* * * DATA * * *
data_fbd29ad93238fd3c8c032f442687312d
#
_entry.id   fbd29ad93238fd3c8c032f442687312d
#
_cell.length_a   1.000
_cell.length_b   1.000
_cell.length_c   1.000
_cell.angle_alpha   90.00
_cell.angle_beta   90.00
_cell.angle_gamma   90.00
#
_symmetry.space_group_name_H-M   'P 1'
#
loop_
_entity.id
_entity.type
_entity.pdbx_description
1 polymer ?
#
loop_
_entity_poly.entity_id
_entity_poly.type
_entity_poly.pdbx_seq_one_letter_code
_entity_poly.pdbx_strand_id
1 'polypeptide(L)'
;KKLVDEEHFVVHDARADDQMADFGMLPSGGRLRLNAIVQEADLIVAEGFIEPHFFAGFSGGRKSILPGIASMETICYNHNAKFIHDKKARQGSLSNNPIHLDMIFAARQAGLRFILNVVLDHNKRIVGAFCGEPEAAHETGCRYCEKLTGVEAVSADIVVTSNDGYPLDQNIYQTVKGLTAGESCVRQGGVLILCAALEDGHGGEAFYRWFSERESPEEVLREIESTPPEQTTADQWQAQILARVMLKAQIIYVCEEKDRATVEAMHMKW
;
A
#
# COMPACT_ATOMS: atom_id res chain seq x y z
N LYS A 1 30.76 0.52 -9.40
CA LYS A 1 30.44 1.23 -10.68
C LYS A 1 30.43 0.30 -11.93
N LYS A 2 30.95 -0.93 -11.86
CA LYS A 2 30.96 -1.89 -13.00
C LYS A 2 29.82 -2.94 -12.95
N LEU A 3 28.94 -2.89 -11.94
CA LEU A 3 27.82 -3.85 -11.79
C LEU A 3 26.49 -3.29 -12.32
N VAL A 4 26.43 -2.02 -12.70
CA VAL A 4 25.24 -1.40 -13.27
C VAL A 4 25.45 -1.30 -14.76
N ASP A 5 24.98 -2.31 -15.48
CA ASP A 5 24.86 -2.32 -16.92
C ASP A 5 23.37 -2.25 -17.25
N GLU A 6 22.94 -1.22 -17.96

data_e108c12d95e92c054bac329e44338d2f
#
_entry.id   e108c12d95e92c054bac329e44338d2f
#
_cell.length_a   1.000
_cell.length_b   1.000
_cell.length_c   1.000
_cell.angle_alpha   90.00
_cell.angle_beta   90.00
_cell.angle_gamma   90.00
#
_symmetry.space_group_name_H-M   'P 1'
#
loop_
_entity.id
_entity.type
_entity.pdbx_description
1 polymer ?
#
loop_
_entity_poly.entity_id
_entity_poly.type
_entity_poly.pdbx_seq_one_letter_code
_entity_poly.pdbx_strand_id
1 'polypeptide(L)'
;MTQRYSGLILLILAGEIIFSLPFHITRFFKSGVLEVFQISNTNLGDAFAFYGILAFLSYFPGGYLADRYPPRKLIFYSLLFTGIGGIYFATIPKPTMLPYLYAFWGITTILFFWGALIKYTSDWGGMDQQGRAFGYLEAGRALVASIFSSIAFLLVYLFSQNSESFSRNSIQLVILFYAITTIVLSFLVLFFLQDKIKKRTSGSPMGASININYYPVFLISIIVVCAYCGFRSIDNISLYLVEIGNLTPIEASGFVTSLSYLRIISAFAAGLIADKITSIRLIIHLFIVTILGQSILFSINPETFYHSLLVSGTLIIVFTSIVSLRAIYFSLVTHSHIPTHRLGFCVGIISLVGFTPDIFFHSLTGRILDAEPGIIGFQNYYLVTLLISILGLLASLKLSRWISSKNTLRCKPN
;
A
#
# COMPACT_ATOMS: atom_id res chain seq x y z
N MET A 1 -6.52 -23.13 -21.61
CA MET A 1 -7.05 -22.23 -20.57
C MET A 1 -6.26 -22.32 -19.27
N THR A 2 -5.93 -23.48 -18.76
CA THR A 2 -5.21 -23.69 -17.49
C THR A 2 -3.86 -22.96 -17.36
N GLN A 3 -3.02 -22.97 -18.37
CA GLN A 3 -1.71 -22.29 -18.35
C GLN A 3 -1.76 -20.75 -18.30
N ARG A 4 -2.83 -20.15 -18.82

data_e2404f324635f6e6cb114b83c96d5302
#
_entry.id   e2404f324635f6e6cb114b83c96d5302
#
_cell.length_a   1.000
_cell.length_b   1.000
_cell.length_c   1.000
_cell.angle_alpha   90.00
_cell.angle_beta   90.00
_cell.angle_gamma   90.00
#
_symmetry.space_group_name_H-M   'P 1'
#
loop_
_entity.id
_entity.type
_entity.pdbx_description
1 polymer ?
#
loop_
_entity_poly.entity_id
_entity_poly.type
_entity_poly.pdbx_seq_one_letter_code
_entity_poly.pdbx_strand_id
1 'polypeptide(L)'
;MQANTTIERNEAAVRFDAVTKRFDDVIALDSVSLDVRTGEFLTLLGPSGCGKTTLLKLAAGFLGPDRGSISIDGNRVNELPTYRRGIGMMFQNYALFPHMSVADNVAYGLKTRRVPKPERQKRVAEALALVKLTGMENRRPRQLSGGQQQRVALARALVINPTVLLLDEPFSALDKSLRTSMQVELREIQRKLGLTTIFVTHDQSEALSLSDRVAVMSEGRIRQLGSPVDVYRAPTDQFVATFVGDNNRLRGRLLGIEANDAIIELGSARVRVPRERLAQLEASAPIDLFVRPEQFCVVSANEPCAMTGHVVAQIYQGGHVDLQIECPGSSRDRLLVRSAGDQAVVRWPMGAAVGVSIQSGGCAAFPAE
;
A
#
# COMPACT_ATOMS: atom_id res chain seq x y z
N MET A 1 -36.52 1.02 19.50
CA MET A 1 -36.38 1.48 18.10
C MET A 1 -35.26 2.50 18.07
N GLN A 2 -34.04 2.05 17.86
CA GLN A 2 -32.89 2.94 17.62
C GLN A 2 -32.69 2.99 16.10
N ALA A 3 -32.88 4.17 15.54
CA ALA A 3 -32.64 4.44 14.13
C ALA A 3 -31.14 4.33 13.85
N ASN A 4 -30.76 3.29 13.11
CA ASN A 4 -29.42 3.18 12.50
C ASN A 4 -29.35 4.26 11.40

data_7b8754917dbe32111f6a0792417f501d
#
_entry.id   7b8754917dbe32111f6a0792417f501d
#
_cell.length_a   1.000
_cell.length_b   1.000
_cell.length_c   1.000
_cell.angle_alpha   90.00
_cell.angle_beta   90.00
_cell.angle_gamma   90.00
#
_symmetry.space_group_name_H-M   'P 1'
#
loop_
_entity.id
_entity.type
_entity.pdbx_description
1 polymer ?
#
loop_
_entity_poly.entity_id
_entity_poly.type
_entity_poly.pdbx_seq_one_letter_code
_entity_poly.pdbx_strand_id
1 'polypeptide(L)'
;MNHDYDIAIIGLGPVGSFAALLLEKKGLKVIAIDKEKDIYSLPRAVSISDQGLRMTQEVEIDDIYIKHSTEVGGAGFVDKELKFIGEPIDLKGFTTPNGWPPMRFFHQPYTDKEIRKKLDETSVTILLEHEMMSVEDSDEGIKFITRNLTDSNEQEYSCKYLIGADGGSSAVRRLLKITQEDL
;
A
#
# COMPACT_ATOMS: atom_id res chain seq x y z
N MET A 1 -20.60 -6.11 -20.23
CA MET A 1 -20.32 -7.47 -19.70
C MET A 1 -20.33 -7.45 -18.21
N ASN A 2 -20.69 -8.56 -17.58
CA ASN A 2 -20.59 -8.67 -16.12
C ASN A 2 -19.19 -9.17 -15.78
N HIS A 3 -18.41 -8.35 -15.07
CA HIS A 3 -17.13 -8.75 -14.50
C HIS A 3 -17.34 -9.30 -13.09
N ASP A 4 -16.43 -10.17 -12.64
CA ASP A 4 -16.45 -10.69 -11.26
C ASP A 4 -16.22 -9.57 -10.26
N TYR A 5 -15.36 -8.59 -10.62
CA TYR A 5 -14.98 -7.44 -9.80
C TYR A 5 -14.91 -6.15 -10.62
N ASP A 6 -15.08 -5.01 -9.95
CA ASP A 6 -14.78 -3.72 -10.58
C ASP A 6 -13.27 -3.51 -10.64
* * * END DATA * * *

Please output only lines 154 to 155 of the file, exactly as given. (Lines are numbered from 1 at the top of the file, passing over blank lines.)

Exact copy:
;MNHDYDIAIIGLGPVGSFAALLLEKKGLKVIAIDKEKDIYSLPRAVSISDQGLRMTQEVEIDDIYIKHSTEVGGAGFVDKELKFIGEPIDLKGFTTPNGWPPMRFFHQPYTDKEIRKKLDETSVTILLEHEMMSVEDSDEGIKFITRNLTDSNEQEYSCKYLIGADGGSSAVRRLLKITQEDL
;